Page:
The new performance appraisal scheme and emlpoyee performance in local governments in Uganda : case study - Arua Municipal Council Local Government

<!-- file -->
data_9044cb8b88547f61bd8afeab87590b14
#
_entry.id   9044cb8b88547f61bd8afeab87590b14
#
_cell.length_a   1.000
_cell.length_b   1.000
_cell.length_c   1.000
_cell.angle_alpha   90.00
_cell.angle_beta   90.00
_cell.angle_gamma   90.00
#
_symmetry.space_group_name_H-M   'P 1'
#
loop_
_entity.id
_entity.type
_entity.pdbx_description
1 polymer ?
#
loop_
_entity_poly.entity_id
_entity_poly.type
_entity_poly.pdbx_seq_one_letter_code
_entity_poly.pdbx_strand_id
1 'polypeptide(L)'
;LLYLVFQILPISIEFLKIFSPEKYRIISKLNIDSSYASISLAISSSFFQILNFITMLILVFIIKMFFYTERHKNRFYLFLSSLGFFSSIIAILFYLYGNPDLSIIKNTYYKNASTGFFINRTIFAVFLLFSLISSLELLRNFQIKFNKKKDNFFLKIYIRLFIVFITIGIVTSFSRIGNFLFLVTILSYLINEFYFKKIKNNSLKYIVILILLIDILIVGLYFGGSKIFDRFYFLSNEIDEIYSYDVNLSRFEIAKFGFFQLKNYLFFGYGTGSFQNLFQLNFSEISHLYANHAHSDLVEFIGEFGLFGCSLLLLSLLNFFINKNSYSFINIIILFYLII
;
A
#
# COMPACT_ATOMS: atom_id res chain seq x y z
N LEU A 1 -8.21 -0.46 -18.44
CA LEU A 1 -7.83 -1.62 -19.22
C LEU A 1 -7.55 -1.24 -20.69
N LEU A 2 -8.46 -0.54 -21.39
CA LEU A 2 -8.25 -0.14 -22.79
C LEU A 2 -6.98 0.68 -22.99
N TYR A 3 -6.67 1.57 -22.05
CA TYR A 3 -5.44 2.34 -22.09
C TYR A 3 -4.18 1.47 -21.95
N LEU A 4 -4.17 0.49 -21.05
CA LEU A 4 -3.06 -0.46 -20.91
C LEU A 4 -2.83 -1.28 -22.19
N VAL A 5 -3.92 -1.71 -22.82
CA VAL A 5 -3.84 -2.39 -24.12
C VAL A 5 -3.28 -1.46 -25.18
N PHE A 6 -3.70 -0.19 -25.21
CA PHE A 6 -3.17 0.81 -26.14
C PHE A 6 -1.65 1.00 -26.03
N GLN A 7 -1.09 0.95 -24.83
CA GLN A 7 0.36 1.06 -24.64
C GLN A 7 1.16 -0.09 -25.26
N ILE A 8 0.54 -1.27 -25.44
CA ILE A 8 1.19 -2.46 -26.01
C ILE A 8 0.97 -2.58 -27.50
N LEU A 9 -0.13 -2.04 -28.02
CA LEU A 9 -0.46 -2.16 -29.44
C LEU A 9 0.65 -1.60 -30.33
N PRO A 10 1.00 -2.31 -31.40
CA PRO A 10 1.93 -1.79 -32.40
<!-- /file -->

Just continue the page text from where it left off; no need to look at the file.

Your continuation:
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The topic of this research was “The New Performance Appraisal Scheme (NPAS) and Employee Performance in Local Governments in Uganda, A Case Study of Arua Municipal Council Local Government. The overall objective was to examine how the New Performance Appraisal Scheme is being used to improve employee performance in Arua Municipal Council Local Government. The specific objectives were; to analyse how the NPAS is being used as a tool to motivate staff in Arua Municipal Council Local Government, to determine how performance feedback is used to improve employee performance in Arua Municipal Council Local Government, and to identify the challenges faced in implementing the NPAS in Arua Municipal Local Government. The study adopted a case study design; while quantitative and qualitative approaches were employed in the collection and analysis of the data. The findings show that Arua Municipal Council uses the NPAS as basis for motivation of staff in confirmation, promotion, transfer, disciplining and training of staff among others. It also revealed that feedback was being used to motivate, give focus and direction on how well subordinates were performing, feedback from supervisors improves subordinates’ performance through demonstration of work instruments and guidelines. The basis of feedback was the setting of performance objectives as most staff set performance objectives at the beginning of every appraisal period. The objectives in turn are used by staff to fill appraisal forms from where after assessment; recommendations and interventions such as mentoring, couching, and training to fill performance gaps identified can be brought forward to improve performance. The study revealed the following, in the order of their listing, as the major constraints in the implementation of the NPAS; inadequate resources, too much work load and time consuming exercise, low level of training, rating errors/bias, form design being difficult to comprehend, lack of timely availability of the forms, and ‘who qualifies to appraise who’. It was therefore concluded that in Arua Municipal Council, some effort has been attempted to use the NPAS to improve employee performance through tagging rewards such as training, promotion, assignment of responsibilities to the performance of staff, use of performance feedback to recommend mechanisms for improvement. However these efforts have been constrained by the limited number of incentives or rewards, non compliance of most staff to procedure and processes of implementation of NPAS. It was then recommended that both the council and line ministry (MoPS) should widen reward base to insure that excellent and good performance under the scheme are rewarded, that periodic training be organized for all the staff on NPAS so as to conceptualise the core principles involved; namely ROM and setting of performance indicators, outputs and targets, and that sanction be imposed on non compliant officers and appropriate disciplinary measures taken. The researcher suggested a special study to be carried out to examine the challenges of implementing the NPAS in Teaching Service as this study excluded the teachers and a comparative analysis of the implementation of the NPAS between some local governments or local governments and selected Ministries as areas for further research.